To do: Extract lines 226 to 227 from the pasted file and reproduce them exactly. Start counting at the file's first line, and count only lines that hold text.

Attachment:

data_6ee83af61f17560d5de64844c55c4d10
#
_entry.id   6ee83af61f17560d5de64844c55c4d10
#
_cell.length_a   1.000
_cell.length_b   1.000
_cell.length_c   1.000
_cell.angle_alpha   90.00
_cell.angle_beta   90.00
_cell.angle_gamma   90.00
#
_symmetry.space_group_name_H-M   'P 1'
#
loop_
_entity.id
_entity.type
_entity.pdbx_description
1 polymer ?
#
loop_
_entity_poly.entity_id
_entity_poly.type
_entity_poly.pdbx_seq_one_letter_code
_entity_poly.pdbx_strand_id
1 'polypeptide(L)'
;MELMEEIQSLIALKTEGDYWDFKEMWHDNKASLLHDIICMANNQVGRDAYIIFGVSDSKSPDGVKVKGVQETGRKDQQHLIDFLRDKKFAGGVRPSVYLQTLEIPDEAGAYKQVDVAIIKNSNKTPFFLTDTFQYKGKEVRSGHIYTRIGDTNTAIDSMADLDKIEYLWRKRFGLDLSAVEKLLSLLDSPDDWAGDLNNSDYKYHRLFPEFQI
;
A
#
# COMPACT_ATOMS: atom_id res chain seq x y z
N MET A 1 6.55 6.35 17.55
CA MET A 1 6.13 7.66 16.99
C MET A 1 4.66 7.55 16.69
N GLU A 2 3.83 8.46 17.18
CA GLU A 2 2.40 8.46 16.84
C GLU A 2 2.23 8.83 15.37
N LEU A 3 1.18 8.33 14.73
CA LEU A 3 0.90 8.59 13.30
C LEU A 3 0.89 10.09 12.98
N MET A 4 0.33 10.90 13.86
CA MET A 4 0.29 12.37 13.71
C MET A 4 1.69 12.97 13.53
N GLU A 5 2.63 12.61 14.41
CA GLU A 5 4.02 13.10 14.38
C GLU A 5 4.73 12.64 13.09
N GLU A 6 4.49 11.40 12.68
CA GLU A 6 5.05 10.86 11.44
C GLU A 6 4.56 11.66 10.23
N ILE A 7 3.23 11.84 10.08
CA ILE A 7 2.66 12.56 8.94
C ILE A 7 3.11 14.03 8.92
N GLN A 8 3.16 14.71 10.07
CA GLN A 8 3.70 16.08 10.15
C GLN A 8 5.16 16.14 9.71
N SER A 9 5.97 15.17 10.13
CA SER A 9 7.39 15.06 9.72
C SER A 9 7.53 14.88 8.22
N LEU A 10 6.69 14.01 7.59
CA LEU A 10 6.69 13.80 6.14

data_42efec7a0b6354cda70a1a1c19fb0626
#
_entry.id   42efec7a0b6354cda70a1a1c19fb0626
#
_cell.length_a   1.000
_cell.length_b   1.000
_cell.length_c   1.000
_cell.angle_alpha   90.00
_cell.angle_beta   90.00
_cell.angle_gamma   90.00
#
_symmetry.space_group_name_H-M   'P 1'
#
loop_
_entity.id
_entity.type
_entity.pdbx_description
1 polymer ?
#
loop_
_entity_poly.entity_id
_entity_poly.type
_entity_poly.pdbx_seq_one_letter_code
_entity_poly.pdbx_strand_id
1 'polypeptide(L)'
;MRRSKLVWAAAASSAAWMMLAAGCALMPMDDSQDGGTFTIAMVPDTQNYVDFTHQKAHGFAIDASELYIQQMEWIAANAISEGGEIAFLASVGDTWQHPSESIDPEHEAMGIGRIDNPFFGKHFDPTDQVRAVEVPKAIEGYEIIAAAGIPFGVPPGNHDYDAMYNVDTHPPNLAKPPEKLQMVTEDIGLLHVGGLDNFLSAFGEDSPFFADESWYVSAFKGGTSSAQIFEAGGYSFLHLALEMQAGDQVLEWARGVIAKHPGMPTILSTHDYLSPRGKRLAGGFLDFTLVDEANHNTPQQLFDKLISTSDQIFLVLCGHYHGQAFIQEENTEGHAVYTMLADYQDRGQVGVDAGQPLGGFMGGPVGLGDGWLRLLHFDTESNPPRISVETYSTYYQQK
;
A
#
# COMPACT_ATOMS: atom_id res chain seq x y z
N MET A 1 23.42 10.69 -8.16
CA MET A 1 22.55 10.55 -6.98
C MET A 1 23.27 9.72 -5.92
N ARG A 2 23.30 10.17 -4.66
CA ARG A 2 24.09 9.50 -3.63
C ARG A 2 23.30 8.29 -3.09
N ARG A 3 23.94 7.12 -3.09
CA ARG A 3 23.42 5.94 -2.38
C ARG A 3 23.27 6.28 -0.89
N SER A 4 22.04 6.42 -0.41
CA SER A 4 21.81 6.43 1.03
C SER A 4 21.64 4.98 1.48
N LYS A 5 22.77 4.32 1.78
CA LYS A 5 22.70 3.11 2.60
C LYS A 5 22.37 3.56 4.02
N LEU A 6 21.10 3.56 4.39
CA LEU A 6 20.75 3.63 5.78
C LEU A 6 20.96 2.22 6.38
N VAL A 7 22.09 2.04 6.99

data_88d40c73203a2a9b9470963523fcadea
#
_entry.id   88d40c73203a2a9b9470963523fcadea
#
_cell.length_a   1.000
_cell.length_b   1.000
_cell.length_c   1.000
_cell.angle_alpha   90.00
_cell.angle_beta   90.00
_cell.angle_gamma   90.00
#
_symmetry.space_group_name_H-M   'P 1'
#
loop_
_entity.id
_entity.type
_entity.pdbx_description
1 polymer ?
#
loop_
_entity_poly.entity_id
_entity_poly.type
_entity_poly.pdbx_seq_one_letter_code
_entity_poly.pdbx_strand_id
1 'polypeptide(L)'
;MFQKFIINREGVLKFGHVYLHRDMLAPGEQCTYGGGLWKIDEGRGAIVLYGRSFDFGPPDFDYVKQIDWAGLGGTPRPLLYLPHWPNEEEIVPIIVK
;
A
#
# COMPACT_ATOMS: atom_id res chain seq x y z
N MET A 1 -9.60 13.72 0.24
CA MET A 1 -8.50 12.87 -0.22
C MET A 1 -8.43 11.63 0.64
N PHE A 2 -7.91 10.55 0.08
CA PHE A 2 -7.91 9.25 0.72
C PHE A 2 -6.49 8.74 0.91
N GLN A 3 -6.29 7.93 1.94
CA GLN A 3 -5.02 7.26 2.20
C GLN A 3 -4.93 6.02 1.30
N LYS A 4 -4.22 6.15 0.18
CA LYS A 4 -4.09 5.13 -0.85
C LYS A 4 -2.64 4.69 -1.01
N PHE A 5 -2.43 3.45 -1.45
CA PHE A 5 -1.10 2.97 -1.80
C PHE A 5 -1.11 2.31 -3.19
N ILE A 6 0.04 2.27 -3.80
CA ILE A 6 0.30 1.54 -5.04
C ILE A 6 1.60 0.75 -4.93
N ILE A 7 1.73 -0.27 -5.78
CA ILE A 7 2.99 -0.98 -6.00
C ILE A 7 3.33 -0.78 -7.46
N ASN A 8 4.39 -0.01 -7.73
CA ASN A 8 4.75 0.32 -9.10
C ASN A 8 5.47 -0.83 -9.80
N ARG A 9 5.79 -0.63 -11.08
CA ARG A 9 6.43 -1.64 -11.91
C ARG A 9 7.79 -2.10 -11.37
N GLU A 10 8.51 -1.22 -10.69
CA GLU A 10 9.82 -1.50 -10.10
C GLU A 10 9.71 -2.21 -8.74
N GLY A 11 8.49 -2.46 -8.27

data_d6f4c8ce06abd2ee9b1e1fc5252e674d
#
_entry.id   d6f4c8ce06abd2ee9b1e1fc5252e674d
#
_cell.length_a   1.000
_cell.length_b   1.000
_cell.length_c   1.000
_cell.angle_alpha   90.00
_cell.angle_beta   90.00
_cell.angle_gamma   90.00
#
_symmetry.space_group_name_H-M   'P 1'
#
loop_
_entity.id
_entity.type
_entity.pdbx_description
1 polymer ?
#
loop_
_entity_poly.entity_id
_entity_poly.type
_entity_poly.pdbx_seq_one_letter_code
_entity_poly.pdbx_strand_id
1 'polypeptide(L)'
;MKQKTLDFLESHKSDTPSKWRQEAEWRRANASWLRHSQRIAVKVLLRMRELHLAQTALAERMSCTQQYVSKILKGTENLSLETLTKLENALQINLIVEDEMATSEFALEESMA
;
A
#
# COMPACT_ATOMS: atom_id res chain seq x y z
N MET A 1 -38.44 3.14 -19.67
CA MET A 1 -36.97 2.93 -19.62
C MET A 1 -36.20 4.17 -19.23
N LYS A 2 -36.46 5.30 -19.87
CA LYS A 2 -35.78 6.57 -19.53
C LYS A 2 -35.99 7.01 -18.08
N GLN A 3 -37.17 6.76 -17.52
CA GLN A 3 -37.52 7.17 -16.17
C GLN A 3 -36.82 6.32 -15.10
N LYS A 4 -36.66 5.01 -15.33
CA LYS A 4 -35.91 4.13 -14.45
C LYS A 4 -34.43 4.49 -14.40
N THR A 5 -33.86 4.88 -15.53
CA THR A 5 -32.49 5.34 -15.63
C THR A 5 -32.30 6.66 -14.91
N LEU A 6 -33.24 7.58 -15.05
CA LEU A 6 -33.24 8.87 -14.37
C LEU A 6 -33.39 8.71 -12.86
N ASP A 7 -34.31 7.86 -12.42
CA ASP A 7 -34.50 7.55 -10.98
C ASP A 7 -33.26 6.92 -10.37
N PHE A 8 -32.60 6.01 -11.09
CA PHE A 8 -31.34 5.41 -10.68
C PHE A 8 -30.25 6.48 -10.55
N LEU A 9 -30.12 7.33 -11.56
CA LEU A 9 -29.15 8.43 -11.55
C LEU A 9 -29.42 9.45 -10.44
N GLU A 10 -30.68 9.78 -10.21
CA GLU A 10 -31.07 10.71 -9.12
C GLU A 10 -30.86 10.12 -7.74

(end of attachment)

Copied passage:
C LEU A 9 -29.42 9.45 -10.44
N GLU A 10 -30.68 9.78 -10.21